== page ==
Consider flipping a coin $n$ times. Define the sample space as $$ \Omega = \{(r_1,r_2,r_3,\dots); r_i = 0 \text{ or }1\} $$ Define subsets of the sample space as $$ A_{a_1a_2\dots a_n} = \{(r_1,r_2,\dots )\in \Omega; r_i =a_i \text{ for } 1\leq i \leq n\} $$ where $r_i$ is $0$ if the $i$th coin flip is tails and $1$ if it is heads.

Define a set $\mathcal{J}$ by $$ \mathcal{J} = \{ A_{a_1a_2\dots a_n}; n\in \mathbb{N}, a_1,a_2,\dots ,a_n \in \{ 0,1\}\} \cup \{\emptyset , \Omega\} $$

I want to show that $\mathcal{J}$ is a semi-algebra, and am currently thinking about whether it is closed under finite intersections.

My question is: If $B = A_{a_1a_2\dots a_m}$, $C = A_{a_1a_2\dots a_n}, m<n$, then $B\cap C$ = C, correct? Because I believe $C\subset B$ (since $C$ restricts more values of $r_i$ than $B$ does).


This is indeed true (if we have the same $a_i$ values on both). But these sets cannot both be in $\mathcal{J}$, as in your definition, we only have sets with exactly $n$ conditions. Note that you define everything for $\Omega$ with sequences of length $n$ only, which is weird considering the question title.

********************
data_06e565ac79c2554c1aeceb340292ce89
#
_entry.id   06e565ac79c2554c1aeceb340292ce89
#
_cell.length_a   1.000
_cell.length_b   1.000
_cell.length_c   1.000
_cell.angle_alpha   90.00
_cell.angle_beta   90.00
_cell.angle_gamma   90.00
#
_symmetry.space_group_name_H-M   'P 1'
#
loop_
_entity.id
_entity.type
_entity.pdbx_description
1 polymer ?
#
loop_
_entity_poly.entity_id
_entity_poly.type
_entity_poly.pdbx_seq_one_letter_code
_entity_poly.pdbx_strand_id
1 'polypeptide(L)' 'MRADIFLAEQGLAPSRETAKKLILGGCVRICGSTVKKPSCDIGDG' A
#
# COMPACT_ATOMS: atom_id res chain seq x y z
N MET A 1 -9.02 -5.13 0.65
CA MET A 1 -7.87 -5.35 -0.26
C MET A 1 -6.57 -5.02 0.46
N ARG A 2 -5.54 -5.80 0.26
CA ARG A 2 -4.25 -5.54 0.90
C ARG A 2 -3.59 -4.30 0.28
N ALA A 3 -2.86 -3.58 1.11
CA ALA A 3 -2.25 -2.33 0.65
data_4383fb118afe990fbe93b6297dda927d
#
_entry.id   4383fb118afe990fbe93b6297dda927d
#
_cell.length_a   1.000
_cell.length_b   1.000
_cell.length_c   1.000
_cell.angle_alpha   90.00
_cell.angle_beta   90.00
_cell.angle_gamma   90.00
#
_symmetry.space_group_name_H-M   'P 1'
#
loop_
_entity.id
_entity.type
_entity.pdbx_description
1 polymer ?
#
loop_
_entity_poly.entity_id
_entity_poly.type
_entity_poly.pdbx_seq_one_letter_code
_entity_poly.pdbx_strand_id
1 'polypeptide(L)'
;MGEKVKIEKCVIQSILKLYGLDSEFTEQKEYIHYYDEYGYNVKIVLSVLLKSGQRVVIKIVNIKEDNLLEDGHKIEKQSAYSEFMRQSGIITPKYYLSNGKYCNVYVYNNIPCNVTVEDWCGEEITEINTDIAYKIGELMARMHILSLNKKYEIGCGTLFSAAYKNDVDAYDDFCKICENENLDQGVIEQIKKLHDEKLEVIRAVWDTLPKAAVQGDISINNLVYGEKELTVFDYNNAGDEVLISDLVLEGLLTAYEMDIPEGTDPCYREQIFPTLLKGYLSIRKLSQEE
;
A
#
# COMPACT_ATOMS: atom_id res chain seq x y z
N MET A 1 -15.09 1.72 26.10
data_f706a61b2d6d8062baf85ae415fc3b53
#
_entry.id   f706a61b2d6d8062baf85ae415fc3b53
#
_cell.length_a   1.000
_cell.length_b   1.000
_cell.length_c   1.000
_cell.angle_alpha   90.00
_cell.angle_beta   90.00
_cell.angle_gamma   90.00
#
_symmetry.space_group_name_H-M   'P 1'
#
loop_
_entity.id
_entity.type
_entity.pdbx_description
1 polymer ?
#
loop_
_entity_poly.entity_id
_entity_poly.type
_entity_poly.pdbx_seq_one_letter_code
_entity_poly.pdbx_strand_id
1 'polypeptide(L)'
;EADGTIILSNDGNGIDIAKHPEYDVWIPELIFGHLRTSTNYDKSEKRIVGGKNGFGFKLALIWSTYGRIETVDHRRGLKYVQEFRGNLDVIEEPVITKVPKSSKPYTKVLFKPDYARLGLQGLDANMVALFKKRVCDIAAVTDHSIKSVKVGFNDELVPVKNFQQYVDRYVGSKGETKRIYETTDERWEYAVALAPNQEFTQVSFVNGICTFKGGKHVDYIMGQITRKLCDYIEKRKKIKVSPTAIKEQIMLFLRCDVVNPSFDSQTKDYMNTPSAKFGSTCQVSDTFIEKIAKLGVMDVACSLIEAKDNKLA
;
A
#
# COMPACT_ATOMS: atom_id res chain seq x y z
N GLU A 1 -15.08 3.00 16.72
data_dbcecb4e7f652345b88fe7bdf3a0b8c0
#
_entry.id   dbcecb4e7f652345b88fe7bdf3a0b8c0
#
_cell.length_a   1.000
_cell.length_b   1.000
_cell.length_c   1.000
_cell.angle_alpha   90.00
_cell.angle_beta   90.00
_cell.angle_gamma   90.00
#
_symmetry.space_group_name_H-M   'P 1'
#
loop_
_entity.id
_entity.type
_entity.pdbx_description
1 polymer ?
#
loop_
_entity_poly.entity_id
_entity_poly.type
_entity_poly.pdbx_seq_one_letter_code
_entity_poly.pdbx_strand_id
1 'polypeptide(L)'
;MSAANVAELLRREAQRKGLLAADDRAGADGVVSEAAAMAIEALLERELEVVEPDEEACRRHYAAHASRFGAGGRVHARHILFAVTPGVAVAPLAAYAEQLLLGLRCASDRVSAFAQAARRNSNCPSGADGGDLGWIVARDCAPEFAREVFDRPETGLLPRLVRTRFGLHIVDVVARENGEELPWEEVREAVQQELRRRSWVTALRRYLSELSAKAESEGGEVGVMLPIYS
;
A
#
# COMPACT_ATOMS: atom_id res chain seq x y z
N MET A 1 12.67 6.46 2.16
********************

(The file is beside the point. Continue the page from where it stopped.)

And these are all pairwise disjoint (if only one $a_i$ differs, the conditions are incompatible), which makes showing them to be a semi-algebra pretty trivial: if $A,B \in \mathcal{J}$ and $A \neq B$ (and both unequal to $\emptyset, \Omega$, as these are trivial cases), then $A \cap B = \emptyset$ and $A \setminus B = A$.

  • $\begingroup$ Thank you very much for your help. Also, regarding the weird definition of $\Omega$, I just realized I have (had, since I edited it out) a typo in the post. Sorry. $\endgroup$ – majmun Jan 4 '16 at 23:25
  • $\begingroup$ Wait, sorry by I fail to see how my definition implies sets with exactly $n$ conditions? Shouldn't it apply for all $n$ such that $n\in \mathbb{N}$? Ah, perhaps that was a consequence of the typo? If so, sorry but then it changes your answer. At least, it changes the latter part of your answer. I am still marking your answer as accepted because your first sentence does indeed answer what I was asking. $\endgroup$ – majmun Jan 4 '16 at 23:57

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